11 months ago • 3 mins
Investors can finally take a break from fretting over inflation data: earnings season is here, and it could either be a well-needed bout of sunshine, or the getaway from hell.
✍️ Connecting The Dots
Investors finally have something other than inflation to focus on: US fourth-quarter earnings season is now in full swing, so the next couple of weeks could be a welcome distraction from the relentless economic headlines. That’s not to say the news will be all piña coladas and sunglasses, mind you. In fact, if Goldman’s dreary results are anything to go by, investors risk getting caught in the rain. See, investment banks’ earnings are driven by current trends like trading revenues and corporate deal-making, which flourish when times are good and flounder when they’re bad. So Goldman’s report that profit was way worse than expected isn’t just grim for the bank: it’s a telltale sign that not much else is booming right now either.
There’s an even more ominous sign of what’s to come this year: Big Tech layoffs. After all, Alphabet announced on Friday that it’s culling 6% of its workforce, marking a full house for the titans. That matters: Big Tech’s customers plan their budgets with a long-term view, so cost-cutting efforts from Alphabet et al could signal that their clients are reining in spending. And if that’s the case, the pullback will ripple across the whole market.
When it comes to stock prices, though, the extent of any pain will come down to what investors expect for the year ahead – and what they’ve priced into markets already. According to analytics firm FactSet, analysts predict that S&P 500 earnings fell around 4% last quarter, and will continue to slip in the first half of this year. Still, investors may well be bracing for worse than those analyst forecasts suggest, so they’ll be paying close attention next week: it’ll be Microsoft’s turn to reveal its cards – hey, maybe those job cuts were just a master bluff.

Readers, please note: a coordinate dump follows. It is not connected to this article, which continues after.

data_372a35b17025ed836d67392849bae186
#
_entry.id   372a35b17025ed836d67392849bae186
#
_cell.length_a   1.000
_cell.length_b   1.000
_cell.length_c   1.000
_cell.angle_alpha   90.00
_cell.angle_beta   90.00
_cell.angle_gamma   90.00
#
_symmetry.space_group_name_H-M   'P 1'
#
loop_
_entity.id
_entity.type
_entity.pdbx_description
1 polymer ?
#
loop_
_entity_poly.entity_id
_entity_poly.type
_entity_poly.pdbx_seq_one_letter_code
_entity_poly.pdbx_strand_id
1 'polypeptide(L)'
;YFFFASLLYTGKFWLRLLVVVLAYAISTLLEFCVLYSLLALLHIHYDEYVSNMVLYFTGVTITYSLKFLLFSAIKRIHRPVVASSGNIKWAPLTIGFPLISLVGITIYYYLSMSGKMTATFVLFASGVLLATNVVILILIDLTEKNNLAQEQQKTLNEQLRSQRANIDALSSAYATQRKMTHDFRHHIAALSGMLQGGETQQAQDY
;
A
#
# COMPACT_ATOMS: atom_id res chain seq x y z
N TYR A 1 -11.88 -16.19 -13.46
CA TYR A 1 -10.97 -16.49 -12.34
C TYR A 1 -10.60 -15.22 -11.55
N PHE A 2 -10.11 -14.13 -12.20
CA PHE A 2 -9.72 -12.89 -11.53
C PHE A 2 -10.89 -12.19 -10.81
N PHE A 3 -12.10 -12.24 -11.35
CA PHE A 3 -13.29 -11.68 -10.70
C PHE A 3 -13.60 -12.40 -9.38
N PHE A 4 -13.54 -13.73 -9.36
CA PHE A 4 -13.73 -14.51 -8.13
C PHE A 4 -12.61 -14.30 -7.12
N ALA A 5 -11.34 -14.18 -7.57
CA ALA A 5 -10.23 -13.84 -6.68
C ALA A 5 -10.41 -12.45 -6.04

1. Bad news is just bad.
There’s a strange phenomenon in the world of investing: good economic data often makes for bad headlines. Just look at the news last year: signs that the economy was in decent shape – think low unemployment – only signaled that interest rate hikes were still needed, which continued to pull down stock valuations and prices. Stock investors, then, found themselves crossing their fingers for bad news. But be careful what you wish for: ugly US data – like retail sales falling 1% in December from the same time the year before – has ramped up fears of an incoming recession, and no amount of rate-change-inducing bad news can make up for that.
2. Recessions happen, deal with it.
Still, a recession isn’t always a world-stopping event. In fact, there have been 11 US recessions since the Second World War, not including the pandemic-driven economic collapse of 2020. They tend to crop up every six years or so, and can cleanse the financial system of past excesses. After every single recession in history, economies and stock markets have recovered and gone on to better days. And there’s no reason why this one – if it does happen – should be any different.
🎯 Also On Our Radar
Politicians and corporate bigwigs gathered in Davos, Switzerland this week for their yearly gathering of great minds in a bid to….well, it’s not entirely clear. See, TV interviews showed dignitaries saying all the same things about cooperation, climate change, and global prosperity – without really saying much at all.
Disclaimer: These articles are provided for information purposes only. Occasionally, an opinion about whether to buy or sell a specific investment may be provided. The content is not intended to be a personal recommendation to buy or sell any financial instrument or product, or to adopt any investment strategy as it is not provided based on an assessment of your investing knowledge and experience, your financial situation or your investment objectives. The value of your investments, and the income derived from them, may go down as well as up. You may not get back all the money that you invest. The investments referred to in this article may not be suitable for all investors, and if in doubt, an investor should seek advice from a qualified investment advisor.
/3 • Your free quarterly content is about to expire. Uncover the biggest trends and opportunities. Subscribe now for 50%. Cancel anytime.